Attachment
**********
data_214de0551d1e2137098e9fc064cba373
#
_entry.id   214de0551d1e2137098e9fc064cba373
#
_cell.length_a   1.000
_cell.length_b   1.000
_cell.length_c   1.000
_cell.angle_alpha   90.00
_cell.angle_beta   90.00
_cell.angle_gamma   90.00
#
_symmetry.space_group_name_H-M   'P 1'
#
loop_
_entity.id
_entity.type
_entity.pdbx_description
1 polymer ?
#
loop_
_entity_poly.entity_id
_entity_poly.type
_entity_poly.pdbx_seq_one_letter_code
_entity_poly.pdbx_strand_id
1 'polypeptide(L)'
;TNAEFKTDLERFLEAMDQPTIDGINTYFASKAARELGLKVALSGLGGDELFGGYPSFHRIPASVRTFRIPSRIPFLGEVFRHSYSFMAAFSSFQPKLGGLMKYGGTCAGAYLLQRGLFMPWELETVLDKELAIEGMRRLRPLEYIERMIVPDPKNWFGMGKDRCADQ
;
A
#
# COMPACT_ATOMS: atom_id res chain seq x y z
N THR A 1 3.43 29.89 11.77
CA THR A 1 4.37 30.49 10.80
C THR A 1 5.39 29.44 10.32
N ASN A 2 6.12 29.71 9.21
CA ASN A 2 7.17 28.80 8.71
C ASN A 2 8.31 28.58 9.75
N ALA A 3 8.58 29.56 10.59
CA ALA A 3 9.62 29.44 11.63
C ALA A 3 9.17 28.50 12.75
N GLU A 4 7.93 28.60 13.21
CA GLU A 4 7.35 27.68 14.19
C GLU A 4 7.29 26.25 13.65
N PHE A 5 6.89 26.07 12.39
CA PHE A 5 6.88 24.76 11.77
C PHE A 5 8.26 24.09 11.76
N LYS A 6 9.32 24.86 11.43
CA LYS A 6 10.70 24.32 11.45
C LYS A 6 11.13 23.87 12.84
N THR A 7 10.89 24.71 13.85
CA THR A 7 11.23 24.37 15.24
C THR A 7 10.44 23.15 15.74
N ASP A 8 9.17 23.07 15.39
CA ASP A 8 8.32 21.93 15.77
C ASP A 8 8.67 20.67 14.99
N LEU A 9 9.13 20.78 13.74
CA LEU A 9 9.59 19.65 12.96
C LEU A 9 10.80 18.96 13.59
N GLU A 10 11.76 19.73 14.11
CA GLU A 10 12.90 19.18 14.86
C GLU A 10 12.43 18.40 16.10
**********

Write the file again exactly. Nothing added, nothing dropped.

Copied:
data_214de0551d1e2137098e9fc064cba373
#
_entry.id   214de0551d1e2137098e9fc064cba373
#
_cell.length_a   1.000
_cell.length_b   1.000
_cell.length_c   1.000
_cell.angle_alpha   90.00
_cell.angle_beta   90.00
_cell.angle_gamma   90.00
#
_symmetry.space_group_name_H-M   'P 1'
#
loop_
_entity.id
_entity.type
_entity.pdbx_description
1 polymer ?
#
loop_
_entity_poly.entity_id
_entity_poly.type
_entity_poly.pdbx_seq_one_letter_code
_entity_poly.pdbx_strand_id
1 'polypeptide(L)'
;TNAEFKTDLERFLEAMDQPTIDGINTYFASKAARELGLKVALSGLGGDELFGGYPSFHRIPASVRTFRIPSRIPFLGEVFRHSYSFMAAFSSFQPKLGGLMKYGGTCAGAYLLQRGLFMPWELETVLDKELAIEGMRRLRPLEYIERMIVPDPKNWFGMGKDRCADQ
;
A
#
# COMPACT_ATOMS: atom_id res chain seq x y z
N THR A 1 3.43 29.89 11.77
CA THR A 1 4.37 30.49 10.80
C THR A 1 5.39 29.44 10.32
N ASN A 2 6.12 29.71 9.21
CA ASN A 2 7.17 28.80 8.71
C ASN A 2 8.31 28.58 9.75
N ALA A 3 8.58 29.56 10.59
CA ALA A 3 9.62 29.44 11.63
C ALA A 3 9.17 28.50 12.75
N GLU A 4 7.93 28.60 13.21
CA GLU A 4 7.35 27.68 14.19
C GLU A 4 7.29 26.25 13.65
N PHE A 5 6.89 26.07 12.39
CA PHE A 5 6.88 24.76 11.77
C PHE A 5 8.26 24.09 11.76
N LYS A 6 9.32 24.86 11.43
CA LYS A 6 10.70 24.32 11.45
C LYS A 6 11.13 23.87 12.84
N THR A 7 10.89 24.71 13.85
CA THR A 7 11.23 24.37 15.24
C THR A 7 10.44 23.15 15.74
N ASP A 8 9.17 23.07 15.39
CA ASP A 8 8.32 21.93 15.77
C ASP A 8 8.67 20.67 14.99
N LEU A 9 9.13 20.78 13.74
CA LEU A 9 9.59 19.65 12.96
C LEU A 9 10.80 18.96 13.59
N GLU A 10 11.76 19.73 14.11
CA GLU A 10 12.90 19.18 14.86
C GLU A 10 12.43 18.40 16.10